Monday, January 22, 2007

India to snub US on Burma arms embargo

A US-led arms embargo against Burma's military rulers is to be breached by India, with New Delhi indicating yesterday that it will supply a range of military equipment to the regime in return for help in dealing with terrorism in the region.

After talks in Burma's new capital of Nay Pyi Taw, Indian Foreign Minister Pranab Mukherjee said he had promised to give a "favourable response" to the military junta's request for equipment. He conveyed the decision during a 45-minute meeting with the regime's No2 in the ruling State Peace and Development Council, Vice-Senior General Maung Aye.

The junta's request was made to India in December.

No specifics about what will be delivered to the regime have been disclosed, but reports have indicated that its wish list includes field guns, helicopters, mortars, submarines, submarine-detecting sonar equipment, Islander aircraft and spares for MiG fighters. India's actions in supplying arms need to be seen in the context of its strategic rivalry with China for influence in Burma, with Beijing the main military partner to the junta.

After his meeting in Nay Pyi Taw, Mr Mukherjee said the request for arms had been examined "and (we) decided to give a favourable response". While this will doubtless raise eyebrows in the US and Europe, which are seeking to isolate the military junta through an arms embargo and wider sanctions, the Indian response is clearly in the context of attempts to get Burma's rulers to crack down on terrorist groups that are causing serious problems in northeast India, especially in oil- and tea-rich Assam. Many of these insurgent groups are based in Burma, and their increased attacks are causing concern, to the point where making a deal with the military rulers, unpalatable though that might be to many in New Delhi, has become inevitable. The US and EU have been attempting to isolate the military rulers in an attempt to force them to agree to democratic changes.

But Indian officials point out that Washington and the European capitals are far from the reality of the terrorist fray in South Asia and are not confronted by the sort of problems India has with the growing insurgency in its northeast.

Canberra is not part of the arms embargo and sells no weapons to Burma, but Australian government agencies have been involved in providing counter-terrorist training for the Burmese as part of broader programs for ASEAN member nation officials. Last year, The Australian revealed that Burma had attempted to buy nuclear weapons technology from North Korea's rogue regime in an alliance that would present a frightening new threat to regional security.

During his visit to Burma, Mr Mukherjee is reported to have repeatedly referred to the country's membership of ASEAN. This is seen as an attempt to head off criticism that India is dealing with a rogue state. The deal agreed by Mr Mukherjee appears to be that the two countries have agreed to a major enhancement in their co-operation over terrorism, with arrangements for the exchange of information between military commanders on both sides of their border, as well as the fencing of the frontier. Details on implementing the arrangement had yet to be worked out, Mr Mukherjee said.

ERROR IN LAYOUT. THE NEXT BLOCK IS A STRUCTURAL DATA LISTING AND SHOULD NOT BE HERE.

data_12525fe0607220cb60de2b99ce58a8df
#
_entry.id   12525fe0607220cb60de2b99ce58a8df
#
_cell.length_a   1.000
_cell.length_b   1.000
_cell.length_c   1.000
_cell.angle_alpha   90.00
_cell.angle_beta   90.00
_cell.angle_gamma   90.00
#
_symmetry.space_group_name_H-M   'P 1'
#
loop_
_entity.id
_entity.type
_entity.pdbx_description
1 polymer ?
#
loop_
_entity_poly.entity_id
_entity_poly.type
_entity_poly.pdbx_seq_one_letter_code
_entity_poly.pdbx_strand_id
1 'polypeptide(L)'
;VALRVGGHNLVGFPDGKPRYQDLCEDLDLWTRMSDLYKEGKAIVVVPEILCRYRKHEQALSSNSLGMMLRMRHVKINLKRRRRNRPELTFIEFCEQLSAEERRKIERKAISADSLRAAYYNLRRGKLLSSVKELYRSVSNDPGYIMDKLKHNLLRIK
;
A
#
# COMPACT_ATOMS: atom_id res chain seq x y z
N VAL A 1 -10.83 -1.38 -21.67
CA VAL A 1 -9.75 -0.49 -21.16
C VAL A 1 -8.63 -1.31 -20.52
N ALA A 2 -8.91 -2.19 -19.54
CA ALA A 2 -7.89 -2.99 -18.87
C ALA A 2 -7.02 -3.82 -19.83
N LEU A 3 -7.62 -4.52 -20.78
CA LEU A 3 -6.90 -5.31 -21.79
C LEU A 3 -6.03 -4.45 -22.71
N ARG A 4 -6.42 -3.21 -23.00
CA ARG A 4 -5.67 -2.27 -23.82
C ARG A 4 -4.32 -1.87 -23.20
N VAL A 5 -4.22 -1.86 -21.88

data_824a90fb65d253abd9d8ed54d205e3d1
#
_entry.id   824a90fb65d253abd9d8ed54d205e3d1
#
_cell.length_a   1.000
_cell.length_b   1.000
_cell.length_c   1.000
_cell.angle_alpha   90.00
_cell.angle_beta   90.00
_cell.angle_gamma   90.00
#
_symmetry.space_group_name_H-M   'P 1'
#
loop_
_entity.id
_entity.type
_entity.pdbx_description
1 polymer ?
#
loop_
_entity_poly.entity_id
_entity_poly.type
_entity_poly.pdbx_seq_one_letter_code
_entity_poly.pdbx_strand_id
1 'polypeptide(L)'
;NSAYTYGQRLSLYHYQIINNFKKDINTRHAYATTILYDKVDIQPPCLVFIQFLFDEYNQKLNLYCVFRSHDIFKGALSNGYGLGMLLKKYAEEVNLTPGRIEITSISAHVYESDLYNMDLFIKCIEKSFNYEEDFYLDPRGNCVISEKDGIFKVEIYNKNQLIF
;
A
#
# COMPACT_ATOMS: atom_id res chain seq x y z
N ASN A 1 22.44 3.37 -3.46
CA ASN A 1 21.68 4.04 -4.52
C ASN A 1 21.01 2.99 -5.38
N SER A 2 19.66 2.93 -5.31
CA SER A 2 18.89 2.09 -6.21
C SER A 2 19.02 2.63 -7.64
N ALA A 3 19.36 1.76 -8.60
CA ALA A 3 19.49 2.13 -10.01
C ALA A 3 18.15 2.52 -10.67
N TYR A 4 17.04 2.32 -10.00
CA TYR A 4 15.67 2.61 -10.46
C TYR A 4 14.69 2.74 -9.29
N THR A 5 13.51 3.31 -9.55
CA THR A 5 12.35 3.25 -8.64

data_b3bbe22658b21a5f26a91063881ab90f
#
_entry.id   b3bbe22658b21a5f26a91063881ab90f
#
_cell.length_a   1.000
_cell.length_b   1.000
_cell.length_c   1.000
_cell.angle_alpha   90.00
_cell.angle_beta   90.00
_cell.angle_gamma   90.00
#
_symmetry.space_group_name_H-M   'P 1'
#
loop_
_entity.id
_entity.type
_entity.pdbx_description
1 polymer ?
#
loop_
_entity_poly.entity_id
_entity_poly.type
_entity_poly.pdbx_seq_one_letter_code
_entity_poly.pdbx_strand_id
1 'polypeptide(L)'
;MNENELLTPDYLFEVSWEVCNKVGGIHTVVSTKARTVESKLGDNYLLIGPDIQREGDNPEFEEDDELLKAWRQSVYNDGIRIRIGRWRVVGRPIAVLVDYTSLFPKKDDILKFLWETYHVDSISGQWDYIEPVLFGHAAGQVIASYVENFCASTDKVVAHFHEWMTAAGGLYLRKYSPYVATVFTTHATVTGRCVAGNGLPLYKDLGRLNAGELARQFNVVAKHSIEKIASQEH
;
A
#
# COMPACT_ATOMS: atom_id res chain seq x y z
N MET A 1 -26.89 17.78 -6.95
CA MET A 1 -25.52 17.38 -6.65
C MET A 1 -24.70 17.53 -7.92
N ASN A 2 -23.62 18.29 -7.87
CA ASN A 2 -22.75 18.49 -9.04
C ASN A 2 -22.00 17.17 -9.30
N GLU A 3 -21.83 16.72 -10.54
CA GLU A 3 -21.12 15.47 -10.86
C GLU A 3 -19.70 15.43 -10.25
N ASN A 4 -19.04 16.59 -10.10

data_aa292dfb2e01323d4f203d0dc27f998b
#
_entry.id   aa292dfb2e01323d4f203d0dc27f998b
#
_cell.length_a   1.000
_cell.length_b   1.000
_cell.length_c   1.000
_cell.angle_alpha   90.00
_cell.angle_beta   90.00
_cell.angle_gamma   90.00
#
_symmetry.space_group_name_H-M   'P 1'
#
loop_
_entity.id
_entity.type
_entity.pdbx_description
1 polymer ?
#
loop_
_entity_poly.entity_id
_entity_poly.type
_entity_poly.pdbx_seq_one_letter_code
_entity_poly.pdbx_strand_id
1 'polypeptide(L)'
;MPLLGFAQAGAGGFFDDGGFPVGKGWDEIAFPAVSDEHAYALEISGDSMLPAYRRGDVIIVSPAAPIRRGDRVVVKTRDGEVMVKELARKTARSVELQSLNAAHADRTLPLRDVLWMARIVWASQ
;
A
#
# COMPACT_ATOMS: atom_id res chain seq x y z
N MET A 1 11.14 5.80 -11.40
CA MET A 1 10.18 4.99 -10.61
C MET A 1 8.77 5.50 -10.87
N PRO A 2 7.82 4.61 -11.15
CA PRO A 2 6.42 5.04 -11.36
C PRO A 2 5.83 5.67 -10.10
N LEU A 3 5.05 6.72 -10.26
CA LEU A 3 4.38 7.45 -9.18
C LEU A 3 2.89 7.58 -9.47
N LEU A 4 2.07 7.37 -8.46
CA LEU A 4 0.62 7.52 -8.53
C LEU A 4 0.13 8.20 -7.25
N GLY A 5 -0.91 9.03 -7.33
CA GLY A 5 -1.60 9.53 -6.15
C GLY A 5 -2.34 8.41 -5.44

During their meeting, General Maung Aye said he would pass on instructions to Burmese commanders to work out with their Indian counterparts how to put the agreement into effect. Mr Mukherjee said India was prepared to offer whatever help was required - including the development of infrastructure and arms supplies - in dealing with Burma-based insurgents.

"Of course, we didn't mention joint operations because that is not possible," he said. General Maung Aye did not dispute Mr Mukherjee's contention that the insurgents fighting Indian forces in the northeast were using sanctuaries in Burma. This is unlike officials in Bangladesh, the other major country in which the insurgents have bases. Bangladesh consistently denies Indian claims that rebels are based in its territory. Mr Mukherjee, pleased with the result he achieved in Nay Pyi Taw, said he had found the authorities there "very receptive and responsive". He shrugged off questions about the "denial of democracy" in Burma, saying: "It is their internal matter." In his meetings, Mr Mukherjee also raised the issue of natural gas supplies to India from Burma, including the building of a pipeline. Such supplies are crucial for the booming Indian economy.

A number of insurgent groups fighting in India's northeast are believed to have bases in Burma. They include the United Liberation from for Assam, the Khaplang faction of the National Socialist Council of Nagaland and secessionist movements from Manipur.

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